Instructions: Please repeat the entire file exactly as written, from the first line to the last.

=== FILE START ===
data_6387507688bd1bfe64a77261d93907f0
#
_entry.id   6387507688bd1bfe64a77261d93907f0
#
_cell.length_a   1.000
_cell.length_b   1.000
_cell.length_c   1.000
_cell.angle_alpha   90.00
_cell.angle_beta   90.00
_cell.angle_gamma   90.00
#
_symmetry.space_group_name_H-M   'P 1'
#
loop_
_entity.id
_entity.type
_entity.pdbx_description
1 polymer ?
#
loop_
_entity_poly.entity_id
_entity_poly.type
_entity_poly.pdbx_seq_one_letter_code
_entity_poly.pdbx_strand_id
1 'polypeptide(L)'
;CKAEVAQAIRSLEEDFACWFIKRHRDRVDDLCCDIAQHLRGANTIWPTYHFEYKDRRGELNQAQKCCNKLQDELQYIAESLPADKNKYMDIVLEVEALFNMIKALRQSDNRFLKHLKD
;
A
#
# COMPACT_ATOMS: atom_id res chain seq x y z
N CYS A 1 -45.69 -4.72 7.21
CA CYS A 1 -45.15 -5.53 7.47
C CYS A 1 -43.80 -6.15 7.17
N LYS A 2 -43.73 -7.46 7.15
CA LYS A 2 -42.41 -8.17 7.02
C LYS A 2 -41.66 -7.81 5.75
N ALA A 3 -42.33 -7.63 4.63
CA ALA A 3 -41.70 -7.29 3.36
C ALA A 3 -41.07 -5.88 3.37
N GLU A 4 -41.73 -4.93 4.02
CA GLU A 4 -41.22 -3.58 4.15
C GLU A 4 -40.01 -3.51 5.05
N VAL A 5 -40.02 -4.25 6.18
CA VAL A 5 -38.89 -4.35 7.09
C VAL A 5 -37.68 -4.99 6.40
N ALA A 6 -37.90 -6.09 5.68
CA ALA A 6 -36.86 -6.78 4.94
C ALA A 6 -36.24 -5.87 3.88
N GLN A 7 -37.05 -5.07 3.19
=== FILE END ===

data_6387507688bd1bfe64a77261d93907f0
#
_entry.id   6387507688bd1bfe64a77261d93907f0
#
_cell.length_a   1.000
_cell.length_b   1.000
_cell.length_c   1.000
_cell.angle_alpha   90.00
_cell.angle_beta   90.00
_cell.angle_gamma   90.00
#
_symmetry.space_group_name_H-M   'P 1'
#
loop_
_entity.id
_entity.type
_entity.pdbx_description
1 polymer ?
#
loop_
_entity_poly.entity_id
_entity_poly.type
_entity_poly.pdbx_seq_one_letter_code
_entity_poly.pdbx_strand_id
1 'polypeptide(L)'
;CKAEVAQAIRSLEEDFACWFIKRHRDRVDDLCCDIAQHLRGANTIWPTYHFEYKDRRGELNQAQKCCNKLQDELQYIAESLPADKNKYMDIVLEVEALFNMIKALRQSDNRFLKHLKD
;
A
#
# COMPACT_ATOMS: atom_id res chain seq x y z
N CYS A 1 -45.69 -4.72 7.21
CA CYS A 1 -45.15 -5.53 7.47
C CYS A 1 -43.80 -6.15 7.17
N LYS A 2 -43.73 -7.46 7.15
CA LYS A 2 -42.41 -8.17 7.02
C LYS A 2 -41.66 -7.81 5.75
N ALA A 3 -42.33 -7.63 4.63
CA ALA A 3 -41.70 -7.29 3.36
C ALA A 3 -41.07 -5.88 3.37
N GLU A 4 -41.73 -4.93 4.02
CA GLU A 4 -41.22 -3.58 4.15
C GLU A 4 -40.01 -3.51 5.05
N VAL A 5 -40.02 -4.25 6.18
CA VAL A 5 -38.89 -4.35 7.09
C VAL A 5 -37.68 -4.99 6.40
N ALA A 6 -37.90 -6.09 5.68
CA ALA A 6 -36.86 -6.78 4.94
C ALA A 6 -36.24 -5.87 3.88
N GLN A 7 -37.05 -5.07 3.19